Our little community did something different these past two weekends and had a little outing to Institute of Mental Hospital (IMH). We were there to meet a small group of volunteers who had dedicated their weekends there for – some of them – the past 10 years! None of them were certified psychiatrists or doctors or anything of the sort, but in fact come from various walks of life unrelated to medicine. So what could they do to help the IMH residents? Well, they simply chit chat, play simple games or do arts and crafts with them – and to most of the residents, it is just exactly what they need. Not some sophisticated medical equipment or skills, but to have somebody be with them just a little every week.
So who were the residents we were going to meet?
Most of them have something called Schizophrenia. I’m not an expert, so here is something I copied from wikipedia.
Hence, most of the residents are mostly confused – blurring the line between reality and imagination. However, the good news is that most of them are well under control with regular medication. The sad news is, most family members are not able to take proper care of them and unfortunately, they find themselves living in IMH on a long term basis.
So most of us made our way to IMH on Saturday – a little apprehensive about what the day will bring. A lot of us sceptical about how we can actually help the residents since we know so little about their illness and so little about them. Would we be able to handle them appropriately? Would they want us there?
As we stood outside the ward, we took the first glimpse of them. Some of them were doing their own activities like watching tv or chit chatting. But some of them quickly walked up to the door and smiled at us from there. They were clearly pleased and waiting for us to come! Once we got in, they walked up to us, introduced themselves and shook our hands, welcoming us to their home. It was a really warm feeling as it isn’t often you may budge into a stranger’s home and be welcomed like family. We quickly got into groups and it was clear what were some of their favourite activities. Some of us got pulled into mahjong games with some mahjong experts who would win almost every round! We heard that one of them is a checkers expert and still unable to find somebody who could challenge him properly. For myself, I joined two others to play a round of monopoly! Oh the nostalgia. It has been years I played and I don’t remember the rules properly. However, the guys we played with were really sweet and never rush you into anything. They know the rules and will softly prompt you when you get it confused.
After a few rounds of monopoly, I had the opportunity to learn drawing from an arts master! He showed me a really intricate drawing of a dragon and I asked him to teach me something. He quickly got down to business and taught the few of us tigers and eagles and sorts. It was amazing how patient and gentle he was, always encouraging us even though we were fumbling clumsily and awkwardly with our coloured pencils.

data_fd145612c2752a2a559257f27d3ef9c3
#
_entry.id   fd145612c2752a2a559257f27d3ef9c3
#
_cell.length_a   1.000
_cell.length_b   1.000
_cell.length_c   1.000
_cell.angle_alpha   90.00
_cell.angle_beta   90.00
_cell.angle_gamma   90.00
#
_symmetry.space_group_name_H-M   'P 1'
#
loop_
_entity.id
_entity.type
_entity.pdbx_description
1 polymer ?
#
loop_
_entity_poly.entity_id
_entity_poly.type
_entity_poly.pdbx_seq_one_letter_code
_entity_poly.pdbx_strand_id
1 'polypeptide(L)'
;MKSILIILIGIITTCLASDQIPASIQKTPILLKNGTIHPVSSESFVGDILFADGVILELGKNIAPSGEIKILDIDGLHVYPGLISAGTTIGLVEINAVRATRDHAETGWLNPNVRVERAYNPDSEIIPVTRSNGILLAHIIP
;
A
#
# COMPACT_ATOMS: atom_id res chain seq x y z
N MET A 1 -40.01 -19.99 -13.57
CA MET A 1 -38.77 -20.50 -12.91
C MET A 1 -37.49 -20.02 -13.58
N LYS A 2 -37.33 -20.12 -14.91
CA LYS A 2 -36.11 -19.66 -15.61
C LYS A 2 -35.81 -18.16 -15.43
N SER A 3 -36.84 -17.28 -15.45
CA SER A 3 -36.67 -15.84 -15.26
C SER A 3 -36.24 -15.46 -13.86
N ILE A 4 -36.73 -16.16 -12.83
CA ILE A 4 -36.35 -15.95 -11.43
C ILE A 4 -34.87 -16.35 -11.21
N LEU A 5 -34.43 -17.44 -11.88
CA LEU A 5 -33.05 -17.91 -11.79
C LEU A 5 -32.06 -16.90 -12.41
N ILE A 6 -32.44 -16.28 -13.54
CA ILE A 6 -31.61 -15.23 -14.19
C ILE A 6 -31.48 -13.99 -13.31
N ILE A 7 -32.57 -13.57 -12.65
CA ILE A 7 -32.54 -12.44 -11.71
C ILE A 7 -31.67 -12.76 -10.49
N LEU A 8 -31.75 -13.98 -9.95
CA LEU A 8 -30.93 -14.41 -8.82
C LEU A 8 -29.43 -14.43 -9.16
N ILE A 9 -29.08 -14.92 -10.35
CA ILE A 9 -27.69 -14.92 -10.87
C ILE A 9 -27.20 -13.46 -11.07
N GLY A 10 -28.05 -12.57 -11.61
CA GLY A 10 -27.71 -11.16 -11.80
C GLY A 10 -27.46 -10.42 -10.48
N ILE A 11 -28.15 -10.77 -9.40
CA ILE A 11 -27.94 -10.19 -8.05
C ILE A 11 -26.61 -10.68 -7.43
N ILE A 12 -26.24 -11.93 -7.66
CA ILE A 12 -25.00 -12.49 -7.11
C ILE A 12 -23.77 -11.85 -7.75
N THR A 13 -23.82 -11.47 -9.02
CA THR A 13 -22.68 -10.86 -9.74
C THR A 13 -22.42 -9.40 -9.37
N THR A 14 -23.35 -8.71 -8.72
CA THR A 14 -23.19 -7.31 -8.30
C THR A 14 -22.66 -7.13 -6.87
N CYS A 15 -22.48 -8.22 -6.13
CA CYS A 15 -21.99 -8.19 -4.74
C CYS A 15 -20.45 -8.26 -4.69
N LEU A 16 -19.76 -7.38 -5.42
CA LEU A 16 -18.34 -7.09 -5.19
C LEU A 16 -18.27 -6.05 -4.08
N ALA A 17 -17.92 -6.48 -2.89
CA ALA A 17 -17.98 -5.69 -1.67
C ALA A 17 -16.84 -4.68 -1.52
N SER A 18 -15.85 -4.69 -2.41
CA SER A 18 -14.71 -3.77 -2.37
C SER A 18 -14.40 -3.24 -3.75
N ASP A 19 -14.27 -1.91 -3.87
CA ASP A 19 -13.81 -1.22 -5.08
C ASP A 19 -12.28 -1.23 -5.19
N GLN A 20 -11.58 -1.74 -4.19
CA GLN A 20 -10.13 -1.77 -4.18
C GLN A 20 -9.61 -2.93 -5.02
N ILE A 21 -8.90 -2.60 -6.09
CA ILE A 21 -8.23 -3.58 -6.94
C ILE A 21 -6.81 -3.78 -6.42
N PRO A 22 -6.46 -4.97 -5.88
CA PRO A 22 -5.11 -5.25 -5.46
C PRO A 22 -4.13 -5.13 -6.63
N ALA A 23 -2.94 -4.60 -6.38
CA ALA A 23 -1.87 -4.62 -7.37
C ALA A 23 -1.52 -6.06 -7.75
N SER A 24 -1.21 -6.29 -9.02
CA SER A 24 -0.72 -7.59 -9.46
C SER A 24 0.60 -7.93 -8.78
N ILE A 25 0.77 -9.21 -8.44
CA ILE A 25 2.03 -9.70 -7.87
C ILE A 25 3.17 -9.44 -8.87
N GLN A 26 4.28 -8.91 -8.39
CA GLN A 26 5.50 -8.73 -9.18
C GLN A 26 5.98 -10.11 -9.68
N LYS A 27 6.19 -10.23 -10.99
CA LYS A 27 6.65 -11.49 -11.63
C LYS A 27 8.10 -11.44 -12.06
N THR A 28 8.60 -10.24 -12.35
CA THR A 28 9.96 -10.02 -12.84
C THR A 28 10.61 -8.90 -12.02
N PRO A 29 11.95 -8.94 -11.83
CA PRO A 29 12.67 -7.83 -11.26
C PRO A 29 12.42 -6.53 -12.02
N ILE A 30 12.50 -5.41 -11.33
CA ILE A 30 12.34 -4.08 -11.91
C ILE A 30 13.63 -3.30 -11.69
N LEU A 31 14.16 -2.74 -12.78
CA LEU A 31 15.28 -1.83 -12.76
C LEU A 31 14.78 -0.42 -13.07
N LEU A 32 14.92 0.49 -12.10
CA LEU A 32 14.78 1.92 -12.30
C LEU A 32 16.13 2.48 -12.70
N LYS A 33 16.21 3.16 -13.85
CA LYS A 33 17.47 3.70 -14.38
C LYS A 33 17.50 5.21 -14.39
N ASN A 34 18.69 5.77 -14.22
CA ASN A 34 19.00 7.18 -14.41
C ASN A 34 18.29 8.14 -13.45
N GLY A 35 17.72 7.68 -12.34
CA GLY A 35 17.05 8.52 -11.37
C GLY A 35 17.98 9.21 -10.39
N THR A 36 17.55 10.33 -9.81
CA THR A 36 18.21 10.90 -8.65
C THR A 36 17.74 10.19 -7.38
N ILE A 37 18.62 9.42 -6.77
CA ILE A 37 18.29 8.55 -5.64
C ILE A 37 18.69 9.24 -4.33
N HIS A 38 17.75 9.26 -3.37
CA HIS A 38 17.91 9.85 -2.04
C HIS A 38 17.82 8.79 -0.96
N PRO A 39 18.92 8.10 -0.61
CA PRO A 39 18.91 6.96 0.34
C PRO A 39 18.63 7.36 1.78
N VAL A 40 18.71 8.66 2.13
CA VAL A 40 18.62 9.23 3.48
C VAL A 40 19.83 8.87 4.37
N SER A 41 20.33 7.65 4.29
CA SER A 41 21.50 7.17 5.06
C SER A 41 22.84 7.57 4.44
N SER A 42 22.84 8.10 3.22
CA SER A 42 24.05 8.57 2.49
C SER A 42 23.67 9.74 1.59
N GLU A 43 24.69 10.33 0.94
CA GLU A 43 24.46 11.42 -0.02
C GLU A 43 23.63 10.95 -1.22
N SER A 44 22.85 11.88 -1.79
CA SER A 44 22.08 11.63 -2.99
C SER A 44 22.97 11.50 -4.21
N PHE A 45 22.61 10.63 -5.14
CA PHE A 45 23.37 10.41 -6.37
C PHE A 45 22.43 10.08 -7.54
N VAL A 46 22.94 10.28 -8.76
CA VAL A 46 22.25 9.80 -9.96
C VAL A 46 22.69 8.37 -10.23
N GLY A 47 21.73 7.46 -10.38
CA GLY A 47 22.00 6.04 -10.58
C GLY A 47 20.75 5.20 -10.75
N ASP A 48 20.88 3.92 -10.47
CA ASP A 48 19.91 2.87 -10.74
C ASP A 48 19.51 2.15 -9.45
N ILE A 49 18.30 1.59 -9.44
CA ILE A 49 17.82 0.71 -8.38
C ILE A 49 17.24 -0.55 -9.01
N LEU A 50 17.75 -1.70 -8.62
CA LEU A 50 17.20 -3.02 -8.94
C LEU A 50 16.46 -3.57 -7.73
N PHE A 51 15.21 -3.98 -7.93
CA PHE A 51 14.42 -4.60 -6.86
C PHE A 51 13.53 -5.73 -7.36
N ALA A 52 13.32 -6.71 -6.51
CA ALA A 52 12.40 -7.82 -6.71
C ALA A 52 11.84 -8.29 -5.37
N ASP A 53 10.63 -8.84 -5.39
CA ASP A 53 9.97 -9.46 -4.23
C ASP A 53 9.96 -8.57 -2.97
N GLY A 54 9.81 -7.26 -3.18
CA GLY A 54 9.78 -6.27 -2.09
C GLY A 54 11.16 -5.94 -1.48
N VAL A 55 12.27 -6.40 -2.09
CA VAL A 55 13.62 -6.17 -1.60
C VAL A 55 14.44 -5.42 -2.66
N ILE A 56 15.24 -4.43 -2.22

Unlike the others, I was one of the few visiting today such that this is not my first visit. During my earlier visits, I spent more time chatting with the residents and got to learn a little of their lives. Previously, I never gave too much thought into what kind of stories or persons they are. I was too focused on their illness and perhaps only thought about how I can make them more comfortable in the present or how can I even help them get better in the future. When we label somebody with something, it is so easy to forget how they are a person with a story just like us. Some of them told me stories of their past including their work, their family and one was so well versed in stock markets I had a hard time catching up in the conversation! A lot of them were exactly like us until this cruel illness took part of their minds away. It took some patience and learning to understand what they say as their illness slurred their speech. But after some time, you will see how they had led a full life, had dreamed the same dreams and had the same hopes just like us.
During our debrief, most of us had the same thoughts. About how we were worried about the session and didn’t know how to react to them. But later, we realize it wasn’t an issue at all because the residents were all so friendly and warm towards us. They offered us biscuits, played with us, talked to us and most of all, they were genuine in all their interactions with us. It was very obvious they gave us their full attention and were really interested in knowing us – which is somewhat hard to find in the outside world with all the electronic distractions and something I am fully guilty of as well.
We were told that if the residents do not get visitors (and they rarely do), they mostly spend their time alone and without outside interaction, their illness will deteriorate. We hope that as time goes by, more people will know about these silent sufferers and be able to pay them a visit – albeit once in a while – to simply chat and be a friend. I assure you they are wonderful people.